How to create a new syllabus
Last Updated : Saturday, 11 August 2007 by Mike Zandvliet  Rating : 1.0 out of 5 by 6 users  

Every training based organisation has a syllabus of some kind - perhaps one set by an industry standards group, government, or more often that not - by itself. If you or your team are responsible for updating an old syllabus, or even creating an entirely new one, you'll know what a headache that can be.

Read below for important pointers on how you can create a robust and comprehensive syllabus, and how ITM can make that easier for you. The good news is that you almost certainly already have the knowledge and tools at hand to create a world class result. Many of these pointers are likely to be things you already know.

The important steps to creating a syllabus are:

  1. Define your Training Levels
  2. Create your Learning Objectives
  3. Associate your Learning Objectives to Training Levels and Sessions

In ITM we consider the term syllabus to mean the total sum of everything that you teach or your students learn. Your organisation will therefore have one syllabus - containing hundreds or thousands of Learning Objectives (LO's) which are usually grouped into Training Levels and Courses. Some examples of Training Levels (TL's) in different types of organisations are:

  • In a school - "Grade 9 French"
  • IT Training company - "MS1017: Web Development with Microsoft Visual Studio"
  • Rescue team - "Intermediate Technician training"
  • First Aid trainer - "Basic CPR Refresher"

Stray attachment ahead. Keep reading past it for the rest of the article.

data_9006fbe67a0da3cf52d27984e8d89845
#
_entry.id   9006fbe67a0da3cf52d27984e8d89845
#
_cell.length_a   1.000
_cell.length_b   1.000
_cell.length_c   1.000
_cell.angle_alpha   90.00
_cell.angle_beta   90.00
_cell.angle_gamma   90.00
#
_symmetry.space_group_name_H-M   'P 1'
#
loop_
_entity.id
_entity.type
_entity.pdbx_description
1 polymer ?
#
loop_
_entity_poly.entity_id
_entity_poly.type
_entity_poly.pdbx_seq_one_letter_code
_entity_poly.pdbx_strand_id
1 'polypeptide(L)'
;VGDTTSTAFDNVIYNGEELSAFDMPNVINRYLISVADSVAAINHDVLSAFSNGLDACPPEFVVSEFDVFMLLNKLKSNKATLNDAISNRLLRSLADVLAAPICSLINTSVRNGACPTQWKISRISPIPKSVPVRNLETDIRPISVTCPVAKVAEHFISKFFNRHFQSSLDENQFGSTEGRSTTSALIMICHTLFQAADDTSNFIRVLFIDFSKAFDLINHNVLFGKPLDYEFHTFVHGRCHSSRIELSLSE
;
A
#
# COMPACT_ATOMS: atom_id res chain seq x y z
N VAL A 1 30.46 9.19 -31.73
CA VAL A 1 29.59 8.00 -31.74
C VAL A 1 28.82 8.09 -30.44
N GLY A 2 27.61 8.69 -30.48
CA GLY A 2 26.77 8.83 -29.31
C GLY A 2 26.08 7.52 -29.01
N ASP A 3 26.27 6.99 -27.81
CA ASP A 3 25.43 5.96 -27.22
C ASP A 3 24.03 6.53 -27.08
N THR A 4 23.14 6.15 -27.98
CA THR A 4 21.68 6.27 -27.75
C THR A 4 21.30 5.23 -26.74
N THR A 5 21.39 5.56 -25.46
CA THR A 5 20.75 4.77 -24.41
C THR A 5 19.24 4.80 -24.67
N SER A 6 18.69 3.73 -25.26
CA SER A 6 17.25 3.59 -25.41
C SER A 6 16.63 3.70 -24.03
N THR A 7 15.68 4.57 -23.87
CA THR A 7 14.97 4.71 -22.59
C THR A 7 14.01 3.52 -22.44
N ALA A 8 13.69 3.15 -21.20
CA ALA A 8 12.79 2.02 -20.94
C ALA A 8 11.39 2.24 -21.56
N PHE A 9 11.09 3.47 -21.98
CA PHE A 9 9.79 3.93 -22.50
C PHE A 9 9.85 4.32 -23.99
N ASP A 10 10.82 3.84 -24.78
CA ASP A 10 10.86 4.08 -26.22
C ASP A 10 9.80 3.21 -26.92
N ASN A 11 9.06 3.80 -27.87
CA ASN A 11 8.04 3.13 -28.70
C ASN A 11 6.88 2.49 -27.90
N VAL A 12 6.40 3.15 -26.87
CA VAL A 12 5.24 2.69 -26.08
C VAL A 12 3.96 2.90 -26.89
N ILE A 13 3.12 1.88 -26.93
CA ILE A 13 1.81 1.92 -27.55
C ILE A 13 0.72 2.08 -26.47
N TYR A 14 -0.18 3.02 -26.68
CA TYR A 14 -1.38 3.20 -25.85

• Cadet Unit - "Junior NCO Course"

The conceptual heirarchy in ITM is to have one syllabus, with many Training Levels, and many LO's in those Levels. As a Training Manager, you would bring various Learning Objectives together into a Session (e.g. a lesson, exercise, or assessment) for delivery. A Session will often comprise of just LO's from one Level, but could also have LO's from other Levels. For example, a First Aid lesson might comprise of these four objectives:

  • Basic Level - "Approaching a scene"
  • Basic Level - "ABC's"
  • Basic Level - "Beginner Rescue Breathing"
  • Intermediate Level - "More Rescue Breathing"

So the main thing you will want to focus on is deciding what your Training Levels will be, and then loading all the Learning Objectives into ITM.

A Learning Objective is the smallest chunk of learning - consider each one to be a step towards the overall learning outcome.

The LO must be clearly defined, measurable, and specific. It should define what will be done from the students perspective. This approach is better aligned with the desired outcomes than if we were to state what the instructor should do - after all, the instructor is not the one who needs to learn the material.

TIP - If you already have your Learning Objectives documented outside of ITM, and there are quite a few of them, then you can contact Mission Control and we will assist you load them into our database directly - saving you the time required to type them all in.

One important feature of ITM is that each Learning Objective can be used in multiple Training Levels, just as it can be used in multiple Sessions. For example, you can 're-use' an objective from a First Aid course in an Outdoor Survival course, without having to create a new LO. One advantage to this is that improvements you make to the LO in the First Aid course are immediately available to the Survival course. Another advantage is that the Survival instructors can see which of their students have already covered certain aspects of their course, and can plan their lessons accordingly.

Once all your Training Levels and Learning Objectives have been entered into ITM, the next step is to build the Sessions that will be taught. We recommend you start small, creating the sessions for just one Course to begin with, and then as each new course comes along, prepare the Sessions for it ahead of time. Make sure you generate Lesson Allocations for your instructors so they can give you feedback on whether the design of the objectives and Session itself is valid and optimal. 

Related Articles:
What is a Learning Objective?
What are Sessions?
Training Levels and Courses - what are they?

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